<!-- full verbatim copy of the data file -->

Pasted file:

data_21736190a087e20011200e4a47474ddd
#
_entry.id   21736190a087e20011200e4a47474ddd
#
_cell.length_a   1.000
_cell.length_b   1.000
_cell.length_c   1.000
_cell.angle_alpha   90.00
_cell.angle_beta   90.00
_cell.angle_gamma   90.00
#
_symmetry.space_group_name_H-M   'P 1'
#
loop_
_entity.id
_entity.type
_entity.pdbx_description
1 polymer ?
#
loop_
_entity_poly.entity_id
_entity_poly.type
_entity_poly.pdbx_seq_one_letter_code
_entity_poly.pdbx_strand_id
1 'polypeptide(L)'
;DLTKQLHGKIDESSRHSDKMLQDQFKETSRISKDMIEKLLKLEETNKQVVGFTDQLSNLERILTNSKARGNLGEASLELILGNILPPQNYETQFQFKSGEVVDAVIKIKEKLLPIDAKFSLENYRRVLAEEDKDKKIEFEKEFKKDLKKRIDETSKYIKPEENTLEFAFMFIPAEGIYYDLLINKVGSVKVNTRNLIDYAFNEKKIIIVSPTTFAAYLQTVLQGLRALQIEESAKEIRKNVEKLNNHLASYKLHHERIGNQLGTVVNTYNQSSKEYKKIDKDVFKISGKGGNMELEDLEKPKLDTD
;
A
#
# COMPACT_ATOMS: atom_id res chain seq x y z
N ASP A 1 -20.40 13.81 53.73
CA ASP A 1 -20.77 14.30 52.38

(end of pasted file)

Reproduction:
data_21736190a087e20011200e4a47474ddd
#
_entry.id   21736190a087e20011200e4a47474ddd
#
_cell.length_a   1.000
_cell.length_b   1.000
_cell.length_c   1.000
_cell.angle_alpha   90.00
_cell.angle_beta   90.00
_cell.angle_gamma   90.00
#
_symmetry.space_group_name_H-M   'P 1'
#
loop_
_entity.id
_entity.type
_entity.pdbx_description
1 polymer ?
#
loop_
_entity_poly.entity_id
_entity_poly.type
_entity_poly.pdbx_seq_one_letter_code
_entity_poly.pdbx_strand_id
1 'polypeptide(L)'
;DLTKQLHGKIDESSRHSDKMLQDQFKETSRISKDMIEKLLKLEETNKQVVGFTDQLSNLERILTNSKARGNLGEASLELILGNILPPQNYETQFQFKSGEVVDAVIKIKEKLLPIDAKFSLENYRRVLAEEDKDKKIEFEKEFKKDLKKRIDETSKYIKPEENTLEFAFMFIPAEGIYYDLLINKVGSVKVNTRNLIDYAFNEKKIIIVSPTTFAAYLQTVLQGLRALQIEESAKEIRKNVEKLNNHLASYKLHHERIGNQLGTVVNTYNQSSKEYKKIDKDVFKISGKGGNMELEDLEKPKLDTD
;
A
#
# COMPACT_ATOMS: atom_id res chain seq x y z
N ASP A 1 -20.40 13.81 53.73
CA ASP A 1 -20.77 14.30 52.38